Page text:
By education, I'm first and foremost a sinologist, though having had enough years of study in Japanese (first to aid my primary studies) to be able to watch most shows in raws and really appreciate the level of translation many fansub groups offer.
By specialisation, I'm a historian and linguist with regard to pre-dynastic China, with a recent interest in pre-modern trade routes.
By interest, I'm a historian, mainly dealing with pre-modern Europe and its connections with Asia, and focusing on pre-modern economics.
By occupation, I'm an editor for an academic publisher, mainly dealing with the field of sinology, and a reviser/terminologist for a translation services bureau, focusing mainly on legal cases in a European context. (So I'd like to be able, in my free time, to finally not mind errors of spelling, grammar and style overly much.)
On messages, friends and clubs
As my work is mainly commission-based, my work days and hours vary greatly. Add to that the fact that I'm a particularly slow writer (and a rambling one at that) and this will mean that I'm often unable for quite longish stretches of time to reply to any message, or only very succinctly.
That said, I try to reply to each and every message or comment I get when able to.
Everyone is free to send a friend request. I don't dismiss random friend requests out of hand, especially not if they're accompanied by at least something of an introduction. Elitist bastard that I am, I generally will have a look at the type of conversations someone has with others and accept or decline based on that.
I will decline most club invites or will be only present as a ghost member, for the simple reason that I'm busy enough as it is. The fact that I have something in my list is not a reason for me to accept an invite to a club focused on that, nor is the fact that I like it if the club in question is little more than an appreciation club. There has to be a purpose and focus to the club for me to accept.
On my ratings
As I learned from my lists, I seem to have a tendency to award lower scores than the average user. This is mainly the result of wanting to have an average rating of 'average'. As such, the default rating will be a 5, only to be deviated from if a show is better or worse than the majority.
I try as much as possible to remain fair and objective when awarding scores, awarding scores for what an entry conveys more than whether or not I liked it.
Someone who feels a sudden need to browse through my lists will most likely note a few inconsistencies in scores awarded, with shows that were mostly alike having wildly differing scores, or scores awarded to shows that they really did not deserve. There are a few reasons for this.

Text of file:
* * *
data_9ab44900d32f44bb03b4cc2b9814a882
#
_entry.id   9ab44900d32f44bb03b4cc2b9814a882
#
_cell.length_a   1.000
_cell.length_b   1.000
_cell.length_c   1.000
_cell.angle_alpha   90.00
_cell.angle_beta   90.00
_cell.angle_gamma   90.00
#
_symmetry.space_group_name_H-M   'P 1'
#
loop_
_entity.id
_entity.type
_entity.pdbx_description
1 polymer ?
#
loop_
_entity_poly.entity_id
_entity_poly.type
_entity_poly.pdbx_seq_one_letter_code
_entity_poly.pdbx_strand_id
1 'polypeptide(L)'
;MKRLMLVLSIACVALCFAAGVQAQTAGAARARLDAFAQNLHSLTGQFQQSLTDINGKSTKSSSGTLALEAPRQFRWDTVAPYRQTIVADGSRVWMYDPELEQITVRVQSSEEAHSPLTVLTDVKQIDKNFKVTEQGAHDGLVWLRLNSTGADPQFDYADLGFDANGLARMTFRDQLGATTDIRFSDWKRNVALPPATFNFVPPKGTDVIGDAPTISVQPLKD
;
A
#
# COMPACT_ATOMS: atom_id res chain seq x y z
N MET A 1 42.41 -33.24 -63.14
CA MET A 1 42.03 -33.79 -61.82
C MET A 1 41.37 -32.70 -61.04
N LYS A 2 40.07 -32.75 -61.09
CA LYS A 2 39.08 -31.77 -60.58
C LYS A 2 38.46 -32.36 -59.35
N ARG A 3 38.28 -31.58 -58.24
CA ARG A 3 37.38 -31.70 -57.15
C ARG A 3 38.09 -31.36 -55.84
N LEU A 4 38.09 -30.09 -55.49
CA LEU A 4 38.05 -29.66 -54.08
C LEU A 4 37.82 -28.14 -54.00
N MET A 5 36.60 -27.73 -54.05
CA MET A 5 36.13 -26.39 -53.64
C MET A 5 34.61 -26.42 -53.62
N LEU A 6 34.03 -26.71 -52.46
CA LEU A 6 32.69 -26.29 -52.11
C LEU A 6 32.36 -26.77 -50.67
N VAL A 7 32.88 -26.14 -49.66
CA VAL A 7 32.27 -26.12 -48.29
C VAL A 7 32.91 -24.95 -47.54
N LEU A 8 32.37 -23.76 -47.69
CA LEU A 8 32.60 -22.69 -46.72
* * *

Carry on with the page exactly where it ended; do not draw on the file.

1. Time. The more I watch and read, the more difficult it is to be impressed. Older entries will tend to deviate from the mean more strongly. As I generally can't very well recall these older entries, a general adjustment of them towards the average score seems unjustified.
2. That small difference. Two shows that are overall very much alike may have an element or a focus of attention that really stands out, even if it isn't the main subject of the show itself. If such an element or focus is particularly well (or disastrously badly) done, this may have tremendous effect on overall appreciation, as it may make or break the depicted setting and the suspension of disbelief.
3. Emotional focus. Some shows are simply out to have an emotional effect on its audience. They tend expressly not to pay much attention to brilliance of story or characters and whatnot, but are simply out for the laughs and tears. As such shows generally either work or don't respective to one's own likes and dislikes it is often untenable to even try remain objective, so why do it?
And then, there's Cossette, which I love and to any criticism of which my reaction will be akin to the on-line version of plugging my ears with my fingers and singing out real loudly. Sometimes, one just has to admit that one loves something without a reason and brooks no differing opinions, justified or not.
On my reviews
Someone who is inclined to have a look at all reviews I've written for this site may find that, for all the posturing about wanting to keep my ratings at around 'average', almost all reviewed entries receive a lot of praise and are rated highly. There are two reasons for this.
1. Most of the reviews started out as posts in the Critics and Connoisseurs club, focused on whether an entry is or is not all-round good. Posts on highly rated entries consist of why I believe them to be good and can, therefore, easily be adapted to reviews, but posts on less highly rated ones talk about why they aren't good enough, meaning that elements are evaluated against a bar instead of on their own, making for poor starting points for a full review.
2. The problem of most average entries is that there is so little to say about them, as there is little that distinguishes them from others. Talking about average entries would mostly entail a summing up of what they do not have, defeating the purpose of a review. Genuinely bad entries generally possess more qualities that can be discussed, but are in the main not worth the time and effort to discuss them.